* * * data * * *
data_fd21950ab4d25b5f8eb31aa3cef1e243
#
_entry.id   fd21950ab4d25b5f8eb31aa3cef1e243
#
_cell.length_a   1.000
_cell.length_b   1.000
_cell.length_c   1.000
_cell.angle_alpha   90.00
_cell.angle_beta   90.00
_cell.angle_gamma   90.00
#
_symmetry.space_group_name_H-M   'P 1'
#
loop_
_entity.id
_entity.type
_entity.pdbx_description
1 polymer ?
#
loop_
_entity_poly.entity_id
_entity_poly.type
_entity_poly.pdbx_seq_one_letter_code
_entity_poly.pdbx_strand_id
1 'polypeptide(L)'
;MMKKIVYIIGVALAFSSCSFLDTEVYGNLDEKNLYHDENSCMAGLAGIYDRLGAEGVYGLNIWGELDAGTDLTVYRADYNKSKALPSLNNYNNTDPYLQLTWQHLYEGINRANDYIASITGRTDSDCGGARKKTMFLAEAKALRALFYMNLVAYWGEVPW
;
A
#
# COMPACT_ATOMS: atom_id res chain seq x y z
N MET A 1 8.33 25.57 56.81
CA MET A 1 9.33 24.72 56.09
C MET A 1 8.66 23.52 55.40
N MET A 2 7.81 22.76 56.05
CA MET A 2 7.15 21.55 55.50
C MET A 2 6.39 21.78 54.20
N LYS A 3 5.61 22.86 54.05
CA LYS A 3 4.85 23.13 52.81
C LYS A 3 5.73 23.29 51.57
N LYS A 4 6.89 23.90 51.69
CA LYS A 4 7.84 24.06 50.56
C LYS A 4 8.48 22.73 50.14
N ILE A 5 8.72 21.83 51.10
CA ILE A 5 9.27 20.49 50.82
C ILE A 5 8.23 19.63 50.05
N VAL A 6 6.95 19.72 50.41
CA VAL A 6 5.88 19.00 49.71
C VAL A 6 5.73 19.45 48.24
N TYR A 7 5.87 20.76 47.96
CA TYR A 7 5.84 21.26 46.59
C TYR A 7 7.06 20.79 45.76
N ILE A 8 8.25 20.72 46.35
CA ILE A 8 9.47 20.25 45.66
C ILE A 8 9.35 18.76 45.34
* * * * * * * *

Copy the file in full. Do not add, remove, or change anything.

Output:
data_fd21950ab4d25b5f8eb31aa3cef1e243
#
_entry.id   fd21950ab4d25b5f8eb31aa3cef1e243
#
_cell.length_a   1.000
_cell.length_b   1.000
_cell.length_c   1.000
_cell.angle_alpha   90.00
_cell.angle_beta   90.00
_cell.angle_gamma   90.00
#
_symmetry.space_group_name_H-M   'P 1'
#
loop_
_entity.id
_entity.type
_entity.pdbx_description
1 polymer ?
#
loop_
_entity_poly.entity_id
_entity_poly.type
_entity_poly.pdbx_seq_one_letter_code
_entity_poly.pdbx_strand_id
1 'polypeptide(L)'
;MMKKIVYIIGVALAFSSCSFLDTEVYGNLDEKNLYHDENSCMAGLAGIYDRLGAEGVYGLNIWGELDAGTDLTVYRADYNKSKALPSLNNYNNTDPYLQLTWQHLYEGINRANDYIASITGRTDSDCGGARKKTMFLAEAKALRALFYMNLVAYWGEVPW
;
A
#
# COMPACT_ATOMS: atom_id res chain seq x y z
N MET A 1 8.33 25.57 56.81
CA MET A 1 9.33 24.72 56.09
C MET A 1 8.66 23.52 55.40
N MET A 2 7.81 22.76 56.05
CA MET A 2 7.15 21.55 55.50
C MET A 2 6.39 21.78 54.20
N LYS A 3 5.61 22.86 54.05
CA LYS A 3 4.85 23.13 52.81
C LYS A 3 5.73 23.29 51.57
N LYS A 4 6.89 23.90 51.69
CA LYS A 4 7.84 24.06 50.56
C LYS A 4 8.48 22.73 50.14
N ILE A 5 8.72 21.83 51.10
CA ILE A 5 9.27 20.49 50.82
C ILE A 5 8.23 19.63 50.05
N VAL A 6 6.95 19.72 50.41
CA VAL A 6 5.88 19.00 49.71
C VAL A 6 5.73 19.45 48.24
N TYR A 7 5.87 20.76 47.96
CA TYR A 7 5.84 21.26 46.59
C TYR A 7 7.06 20.79 45.76
N ILE A 8 8.25 20.72 46.35
CA ILE A 8 9.47 20.25 45.66
C ILE A 8 9.35 18.76 45.34